Interesting article at Business Week today about how the number of homes with a land line is dropping. In the first half of 2006, 1 in 8 homes were using something other than a traditional land line as their phone. In 2003 it was 1 in 20.
The weird thing is the article seems to focus mostly on how this will effect research calls and political polling like this is a great tragedy and how they don;t know they will do their polling. How about mentioning WHY this is happening? Landlines are not keeping up with cell phone and VoIP pricing, and so long as they keep their insanely high pricing structure, the number of homes with old style phones will decrease.
How about instead of worrying about how a few pollers will do their job, what about the thousands of phone company employees that will eventually lose their jobs because the phone companies refuse to lower their fees? There was a ton more to this story, but as usual, poor, lazy reporting and missed the bigger picture.
Yes, yes, I know he’s a man…I know it wouldn’t be legal…I know he has a wife….I don’t care! I want to marry him.
Ladies and gentleman…the iPhone
After years of speculation, Apple has gone and done it. They’ve created what is quite possibly the coolest cell phone ever. Wait…did I say cell phone? I meant cell phone/iPod/PDA/camera…I’m not sure that covers everything this sucker does.
MacRumors.com gives us this quick and dirty specs list:
– 3.5″ Widescreen touch-sensitive display
– 11.6 mm thin
– 2 megapixel camera
– proximity sensor, accelerometer, and ambient light sensors
– Quad-band GSM/EDGE + WiFI + Bluetooth 2.0
– Battery Life: 16 hours audio, 5 hour talk/video/browse time
– Runs version of OSX. “Full desktop-class applications”
– conference call support with up to 3 participants
– multiple SMS session support (iChat-like interface)
– Safari: first fully useable HTML browser on a phone
– “coolest photo management app ever”
– Widget support
– Yahoo IMAP mail
– Google Maps (with satellite image) integration
Let’s say you’re jammin’ out to your iPod when a phone call comes in. The music fades out and brings the call to the front. When you lift the phone to your ear, the proximity sensor turns off the touch screen so your face won’t be telling the buttons what to do. While talking, another call comes in…no problem, just conference them. Somebody needs you to send them over a picture…yeah, you can do that while still talking. Ok, gotta go now *hang up* music resumes where it was.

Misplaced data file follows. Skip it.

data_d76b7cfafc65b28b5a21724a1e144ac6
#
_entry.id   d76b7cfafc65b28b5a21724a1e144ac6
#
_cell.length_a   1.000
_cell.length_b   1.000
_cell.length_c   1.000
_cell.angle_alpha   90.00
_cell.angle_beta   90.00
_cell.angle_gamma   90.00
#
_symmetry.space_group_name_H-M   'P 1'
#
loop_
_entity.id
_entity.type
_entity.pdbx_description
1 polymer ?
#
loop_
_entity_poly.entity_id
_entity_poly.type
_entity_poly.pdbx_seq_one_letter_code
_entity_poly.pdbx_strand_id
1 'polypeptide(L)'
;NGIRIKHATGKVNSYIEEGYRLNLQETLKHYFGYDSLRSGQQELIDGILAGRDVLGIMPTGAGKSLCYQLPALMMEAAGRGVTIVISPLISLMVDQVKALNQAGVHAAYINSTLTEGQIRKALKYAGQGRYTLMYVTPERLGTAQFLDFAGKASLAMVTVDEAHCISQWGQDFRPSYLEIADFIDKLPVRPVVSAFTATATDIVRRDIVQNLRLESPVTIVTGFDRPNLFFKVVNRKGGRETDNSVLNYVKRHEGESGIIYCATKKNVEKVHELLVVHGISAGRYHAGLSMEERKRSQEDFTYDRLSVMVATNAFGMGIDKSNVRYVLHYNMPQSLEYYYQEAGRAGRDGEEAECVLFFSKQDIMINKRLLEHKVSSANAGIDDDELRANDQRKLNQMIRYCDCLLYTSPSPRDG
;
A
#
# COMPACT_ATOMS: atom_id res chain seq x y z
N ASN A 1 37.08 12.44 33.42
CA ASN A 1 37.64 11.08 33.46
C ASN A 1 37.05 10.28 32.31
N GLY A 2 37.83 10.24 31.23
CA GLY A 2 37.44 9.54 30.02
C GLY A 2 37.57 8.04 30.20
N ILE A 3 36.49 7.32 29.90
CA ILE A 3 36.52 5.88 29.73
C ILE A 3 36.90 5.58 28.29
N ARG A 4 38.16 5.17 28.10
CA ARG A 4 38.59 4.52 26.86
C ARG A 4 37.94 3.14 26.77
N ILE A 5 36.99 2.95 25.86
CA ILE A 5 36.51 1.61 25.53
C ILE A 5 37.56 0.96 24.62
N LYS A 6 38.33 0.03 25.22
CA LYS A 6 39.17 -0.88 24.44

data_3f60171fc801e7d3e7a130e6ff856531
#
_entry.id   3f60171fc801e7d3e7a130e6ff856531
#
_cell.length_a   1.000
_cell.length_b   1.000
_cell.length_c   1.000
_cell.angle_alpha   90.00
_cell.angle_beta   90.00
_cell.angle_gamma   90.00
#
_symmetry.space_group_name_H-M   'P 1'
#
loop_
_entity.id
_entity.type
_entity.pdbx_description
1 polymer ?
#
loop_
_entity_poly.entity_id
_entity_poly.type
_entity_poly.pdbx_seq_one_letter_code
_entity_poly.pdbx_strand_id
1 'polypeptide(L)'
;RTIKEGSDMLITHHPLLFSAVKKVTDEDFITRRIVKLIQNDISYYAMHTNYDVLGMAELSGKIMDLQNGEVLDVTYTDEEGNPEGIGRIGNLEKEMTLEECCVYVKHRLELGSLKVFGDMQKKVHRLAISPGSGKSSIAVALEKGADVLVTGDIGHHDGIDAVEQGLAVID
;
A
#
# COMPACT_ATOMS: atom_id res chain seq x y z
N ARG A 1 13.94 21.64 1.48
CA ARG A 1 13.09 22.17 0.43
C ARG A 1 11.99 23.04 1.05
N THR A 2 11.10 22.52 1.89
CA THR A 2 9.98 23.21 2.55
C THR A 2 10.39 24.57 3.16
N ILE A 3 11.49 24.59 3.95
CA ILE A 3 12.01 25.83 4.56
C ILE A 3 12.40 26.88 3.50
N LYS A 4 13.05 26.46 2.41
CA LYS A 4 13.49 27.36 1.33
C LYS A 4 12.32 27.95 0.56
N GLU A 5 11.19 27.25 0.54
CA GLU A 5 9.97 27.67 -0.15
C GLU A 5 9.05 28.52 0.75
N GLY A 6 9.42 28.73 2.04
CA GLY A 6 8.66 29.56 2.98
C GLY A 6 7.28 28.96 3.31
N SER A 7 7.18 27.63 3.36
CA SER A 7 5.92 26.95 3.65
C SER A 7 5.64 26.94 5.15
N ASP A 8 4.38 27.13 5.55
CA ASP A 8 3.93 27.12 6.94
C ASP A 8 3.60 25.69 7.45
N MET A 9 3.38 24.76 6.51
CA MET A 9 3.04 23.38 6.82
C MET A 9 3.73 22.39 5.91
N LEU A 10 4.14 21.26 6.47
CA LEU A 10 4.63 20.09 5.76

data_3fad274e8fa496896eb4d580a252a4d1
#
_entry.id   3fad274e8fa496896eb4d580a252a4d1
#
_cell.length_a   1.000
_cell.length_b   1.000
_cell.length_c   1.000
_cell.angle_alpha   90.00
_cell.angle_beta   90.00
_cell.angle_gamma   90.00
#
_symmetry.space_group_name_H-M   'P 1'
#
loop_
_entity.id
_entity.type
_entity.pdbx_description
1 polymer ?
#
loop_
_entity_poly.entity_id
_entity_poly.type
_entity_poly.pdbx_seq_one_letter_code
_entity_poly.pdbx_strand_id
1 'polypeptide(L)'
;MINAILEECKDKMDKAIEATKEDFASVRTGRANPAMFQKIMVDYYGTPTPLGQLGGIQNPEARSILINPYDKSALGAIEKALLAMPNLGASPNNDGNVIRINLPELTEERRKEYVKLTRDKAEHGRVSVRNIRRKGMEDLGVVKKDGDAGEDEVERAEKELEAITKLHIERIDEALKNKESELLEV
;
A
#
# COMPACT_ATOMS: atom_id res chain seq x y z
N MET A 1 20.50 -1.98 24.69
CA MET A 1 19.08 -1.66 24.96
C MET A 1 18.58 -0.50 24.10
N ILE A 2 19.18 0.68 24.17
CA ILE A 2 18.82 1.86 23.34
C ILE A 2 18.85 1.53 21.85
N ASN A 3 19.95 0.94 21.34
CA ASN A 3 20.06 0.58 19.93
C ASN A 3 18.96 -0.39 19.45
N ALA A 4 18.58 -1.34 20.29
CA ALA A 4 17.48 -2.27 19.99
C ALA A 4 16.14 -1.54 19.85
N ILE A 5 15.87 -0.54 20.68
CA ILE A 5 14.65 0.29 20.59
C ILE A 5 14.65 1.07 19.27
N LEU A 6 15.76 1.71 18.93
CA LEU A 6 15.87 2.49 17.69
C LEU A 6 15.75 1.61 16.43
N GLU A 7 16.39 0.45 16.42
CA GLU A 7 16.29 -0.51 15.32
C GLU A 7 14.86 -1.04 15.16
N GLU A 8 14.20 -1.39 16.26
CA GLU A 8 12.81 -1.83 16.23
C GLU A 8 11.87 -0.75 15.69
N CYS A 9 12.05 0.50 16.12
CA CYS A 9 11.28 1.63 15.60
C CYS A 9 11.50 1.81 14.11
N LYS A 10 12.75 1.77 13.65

Want full web browsing? I mean that…full.web.browsing. Not a WAP version of a page, but a full-on, honest to god, looks like you are a computer, web browser? Want to see a section of the website larger? *double tap section of the screen*, boy, I would love to see this in landscape mode *turns phone on it’s side, screen rotates*
Want to watch movies or TV shows you’ve downloaded from iStore? No problem!
Ok, not enough?
Your out somewhere and you need to figure out directions. *click on Google Maps* hmmm Wonder if there is a coffee shop near here *search* Yep. *click on the number, phone dials it automatically*
But here’s the part I don’t think was really made clear in the presentation, Jobs kinda touched on it, but I think he left it for everyone to fully figure out the magnitude of this. There is only one physical button on the phone, the home button. Everything else is touchscreen. You want iPod, you touch iPod and you get iPod specific controls and so on. Now, let’s say 3 months after you buy the phone they come out with some new little feature, you would be totally bummed. Well, as long as it’s not tied to a new piece of hardware, you could add this new function to your phone via a download. Think about this for a minute…this is a totally customizable piece of technology with SOME future proofing built in to it!
Here’s where people are freaking out though…the price. $499 for the 4gb version and $599 for the 8gb version. Both those prices include a 2 year contract with Cingular. There’s the kicker for me…Cingular doesn’t service my town. I may just cry.